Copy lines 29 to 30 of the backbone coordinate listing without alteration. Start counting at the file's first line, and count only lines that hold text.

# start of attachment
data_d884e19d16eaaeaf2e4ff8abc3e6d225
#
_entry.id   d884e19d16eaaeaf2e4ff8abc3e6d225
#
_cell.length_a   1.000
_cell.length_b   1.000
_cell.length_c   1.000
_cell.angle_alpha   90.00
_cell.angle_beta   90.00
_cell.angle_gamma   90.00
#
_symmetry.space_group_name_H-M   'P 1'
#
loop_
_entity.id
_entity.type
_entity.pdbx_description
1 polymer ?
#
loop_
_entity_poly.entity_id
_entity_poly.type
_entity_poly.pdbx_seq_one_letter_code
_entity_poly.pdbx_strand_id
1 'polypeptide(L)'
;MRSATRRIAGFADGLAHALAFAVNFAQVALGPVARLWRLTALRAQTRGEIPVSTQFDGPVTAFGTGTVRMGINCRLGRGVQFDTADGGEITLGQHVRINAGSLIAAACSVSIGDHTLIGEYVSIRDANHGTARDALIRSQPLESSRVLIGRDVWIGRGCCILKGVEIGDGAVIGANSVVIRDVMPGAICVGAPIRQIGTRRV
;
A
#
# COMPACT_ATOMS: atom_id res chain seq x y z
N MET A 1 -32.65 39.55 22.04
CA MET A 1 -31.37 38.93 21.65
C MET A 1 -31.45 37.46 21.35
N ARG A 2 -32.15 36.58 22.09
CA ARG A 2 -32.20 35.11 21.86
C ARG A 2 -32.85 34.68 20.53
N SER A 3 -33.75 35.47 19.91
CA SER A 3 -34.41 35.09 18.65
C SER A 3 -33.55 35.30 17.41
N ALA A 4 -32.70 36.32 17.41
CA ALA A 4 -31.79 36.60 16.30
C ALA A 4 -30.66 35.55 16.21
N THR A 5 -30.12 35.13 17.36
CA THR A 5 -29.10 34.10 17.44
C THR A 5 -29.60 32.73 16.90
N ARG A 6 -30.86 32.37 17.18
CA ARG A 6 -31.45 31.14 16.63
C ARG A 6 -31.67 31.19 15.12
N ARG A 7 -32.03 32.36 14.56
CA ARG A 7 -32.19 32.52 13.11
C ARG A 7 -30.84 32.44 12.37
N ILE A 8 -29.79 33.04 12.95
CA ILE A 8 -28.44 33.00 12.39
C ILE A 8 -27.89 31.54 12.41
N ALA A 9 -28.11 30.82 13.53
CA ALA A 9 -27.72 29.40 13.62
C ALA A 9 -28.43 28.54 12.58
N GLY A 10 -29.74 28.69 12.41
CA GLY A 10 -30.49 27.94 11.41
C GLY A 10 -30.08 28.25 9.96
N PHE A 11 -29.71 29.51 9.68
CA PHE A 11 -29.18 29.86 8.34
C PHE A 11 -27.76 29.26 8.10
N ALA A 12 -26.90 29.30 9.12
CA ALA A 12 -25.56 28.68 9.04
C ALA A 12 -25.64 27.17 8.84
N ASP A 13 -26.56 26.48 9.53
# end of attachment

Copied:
#
# COMPACT_ATOMS: atom_id res chain seq x y z